• Neo4j doesn't require that you produce a strict schema while still allowing integrity constraints and indices.

Installing and Running Neo4j

If you're the type of person that learns best by doing, I recommend you install Neo4j and follow along with the example below. Even if you're entirely unfamiliar with graph databases you'll find that the barrier to entry is small -- it has a nice web interface that makes interacting with the DB easy. You can download Community Edition directly from Neo4j or if you're like me you might prefer docker and the official Neo4j image. Once you're up and running open http://localhost:7474, log in, set your admin password, and you're ready to start building your model:

Neo4j welcome

Building the model

Graph databases aim to express relationships in an easier, less restrictive way than relational databases. To illustrate that, let's run some Cypher statements to populate our database. Note the intuitive syntax for inserting a relationship; there's no need to worry about the implementation details that are required to express relationships in SQL (foreign keys, joins, many-to-many resolvers, etc.).

Cypher is the elegant and intuitive query language for Neo4j. If you're familiar with SQL and JavaScript/JSON you won't have much trouble picking it up. We start off by creating a few users, Alice and Bob (of course).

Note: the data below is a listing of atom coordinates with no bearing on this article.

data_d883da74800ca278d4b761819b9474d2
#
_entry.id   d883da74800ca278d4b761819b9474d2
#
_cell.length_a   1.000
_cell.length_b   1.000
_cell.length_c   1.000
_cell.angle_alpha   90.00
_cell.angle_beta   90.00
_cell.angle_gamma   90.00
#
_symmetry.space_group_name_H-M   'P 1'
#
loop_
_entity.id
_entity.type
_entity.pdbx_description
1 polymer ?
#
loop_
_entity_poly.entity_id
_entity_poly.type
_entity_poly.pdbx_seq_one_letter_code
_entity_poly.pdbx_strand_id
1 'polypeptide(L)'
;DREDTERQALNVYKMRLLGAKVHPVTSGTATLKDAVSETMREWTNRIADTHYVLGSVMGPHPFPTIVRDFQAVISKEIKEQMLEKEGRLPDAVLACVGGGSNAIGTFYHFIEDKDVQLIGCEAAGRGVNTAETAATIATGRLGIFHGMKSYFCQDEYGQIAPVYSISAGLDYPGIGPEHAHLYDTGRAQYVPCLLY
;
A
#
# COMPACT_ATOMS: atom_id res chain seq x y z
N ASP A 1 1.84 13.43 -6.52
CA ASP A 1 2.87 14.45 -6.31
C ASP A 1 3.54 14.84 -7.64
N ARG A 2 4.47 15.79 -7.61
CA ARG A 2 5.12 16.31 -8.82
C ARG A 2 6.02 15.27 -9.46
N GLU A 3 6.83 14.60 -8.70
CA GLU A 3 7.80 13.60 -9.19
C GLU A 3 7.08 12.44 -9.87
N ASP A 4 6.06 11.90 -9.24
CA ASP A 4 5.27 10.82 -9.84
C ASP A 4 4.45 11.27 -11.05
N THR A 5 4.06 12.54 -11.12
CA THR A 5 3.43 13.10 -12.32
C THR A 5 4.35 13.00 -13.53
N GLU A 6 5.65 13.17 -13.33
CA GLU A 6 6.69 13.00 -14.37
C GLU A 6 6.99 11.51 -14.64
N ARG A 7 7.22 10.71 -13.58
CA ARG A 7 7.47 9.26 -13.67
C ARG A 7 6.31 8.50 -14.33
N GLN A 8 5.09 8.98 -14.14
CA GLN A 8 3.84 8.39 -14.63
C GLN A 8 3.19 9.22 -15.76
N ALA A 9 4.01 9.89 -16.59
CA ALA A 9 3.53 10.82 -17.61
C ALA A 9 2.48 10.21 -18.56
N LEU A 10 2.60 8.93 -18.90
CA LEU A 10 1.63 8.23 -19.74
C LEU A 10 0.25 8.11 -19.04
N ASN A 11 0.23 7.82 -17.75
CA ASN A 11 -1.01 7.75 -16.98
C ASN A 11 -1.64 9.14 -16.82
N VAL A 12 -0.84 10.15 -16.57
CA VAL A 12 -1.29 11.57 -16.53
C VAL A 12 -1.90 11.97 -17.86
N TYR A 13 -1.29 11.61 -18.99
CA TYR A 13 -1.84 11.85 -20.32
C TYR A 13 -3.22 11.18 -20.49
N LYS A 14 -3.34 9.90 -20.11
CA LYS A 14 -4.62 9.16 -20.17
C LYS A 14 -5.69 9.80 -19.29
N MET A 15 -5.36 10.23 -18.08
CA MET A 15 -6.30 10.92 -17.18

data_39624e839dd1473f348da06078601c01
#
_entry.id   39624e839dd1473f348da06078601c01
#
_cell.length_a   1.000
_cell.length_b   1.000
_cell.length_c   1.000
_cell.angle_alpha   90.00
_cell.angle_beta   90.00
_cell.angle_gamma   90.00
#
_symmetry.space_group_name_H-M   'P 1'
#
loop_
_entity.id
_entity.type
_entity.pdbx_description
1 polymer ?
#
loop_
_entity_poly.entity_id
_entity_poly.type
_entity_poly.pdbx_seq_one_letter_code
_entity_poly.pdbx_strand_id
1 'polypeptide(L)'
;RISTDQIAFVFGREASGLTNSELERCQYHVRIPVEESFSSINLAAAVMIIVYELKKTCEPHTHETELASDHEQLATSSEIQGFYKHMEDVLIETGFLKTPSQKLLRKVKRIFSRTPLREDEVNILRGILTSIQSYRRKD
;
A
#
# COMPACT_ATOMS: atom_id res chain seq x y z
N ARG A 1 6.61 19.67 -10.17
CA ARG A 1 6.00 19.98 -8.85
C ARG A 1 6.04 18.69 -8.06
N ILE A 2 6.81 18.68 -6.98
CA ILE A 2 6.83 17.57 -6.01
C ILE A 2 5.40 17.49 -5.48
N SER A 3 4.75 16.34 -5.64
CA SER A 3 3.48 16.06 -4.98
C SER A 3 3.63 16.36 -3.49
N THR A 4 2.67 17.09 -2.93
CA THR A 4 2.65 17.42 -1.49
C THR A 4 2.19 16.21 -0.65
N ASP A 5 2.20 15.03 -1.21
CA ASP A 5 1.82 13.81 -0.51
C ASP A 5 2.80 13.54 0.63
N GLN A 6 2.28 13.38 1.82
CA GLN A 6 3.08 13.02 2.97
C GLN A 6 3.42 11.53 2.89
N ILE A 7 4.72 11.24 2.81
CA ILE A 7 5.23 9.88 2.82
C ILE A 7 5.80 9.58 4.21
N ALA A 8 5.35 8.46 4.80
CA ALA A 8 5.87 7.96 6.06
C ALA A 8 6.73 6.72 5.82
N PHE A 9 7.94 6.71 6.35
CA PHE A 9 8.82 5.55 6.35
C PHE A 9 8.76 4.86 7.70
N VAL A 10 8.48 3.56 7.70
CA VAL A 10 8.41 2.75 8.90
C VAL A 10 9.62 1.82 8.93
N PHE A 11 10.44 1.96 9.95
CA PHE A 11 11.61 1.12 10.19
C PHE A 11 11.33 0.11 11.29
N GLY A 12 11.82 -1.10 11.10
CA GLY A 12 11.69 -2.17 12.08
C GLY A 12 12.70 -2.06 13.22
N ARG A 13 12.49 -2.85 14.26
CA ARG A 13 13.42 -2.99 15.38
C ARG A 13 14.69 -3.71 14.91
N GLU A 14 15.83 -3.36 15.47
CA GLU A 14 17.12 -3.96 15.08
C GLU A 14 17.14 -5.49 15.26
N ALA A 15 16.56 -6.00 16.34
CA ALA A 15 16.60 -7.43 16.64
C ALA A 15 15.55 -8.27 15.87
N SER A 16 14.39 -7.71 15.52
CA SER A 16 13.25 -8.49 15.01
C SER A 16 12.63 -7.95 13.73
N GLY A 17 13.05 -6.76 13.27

create (:User {id: 'alice', name: 'Alice'})

create (:User {id: 'bob', name: 'Bob'})

Run these statements one at a time in the Neo4j console and take note of the results. Neo4j tells you exactly what was created:

Neo4j welcome

Next let's create a slice of an organizational hierarchy. In our example the IT organization contains an Application Development organization that in turn contains a Web Application Development organization:

create (:Org {id: 'IT', name: 'Information Technology'})

create (:Org {id: 'APP', name: 'Application Development'})

create (:Org {id: 'WEB', name: 'Web Application Development'})

At this point we have three unconnected nodes. To express the hierarchy needed we'll need a few relationships:

match (o1:Org {id: 'IT'}) match (o2:Org {id: 'APP'}) create unique (o1)-[:CONTAINS]->(o2)

match (o1:Org {id: 'APP'}) match (o2:Org {id: 'WEB'}) create unique (o1)-[:CONTAINS]->(o2)

Cypher's syntax for creating relationships makes our query succinct and readable, and there's no need to build any kind of schema ahead of time.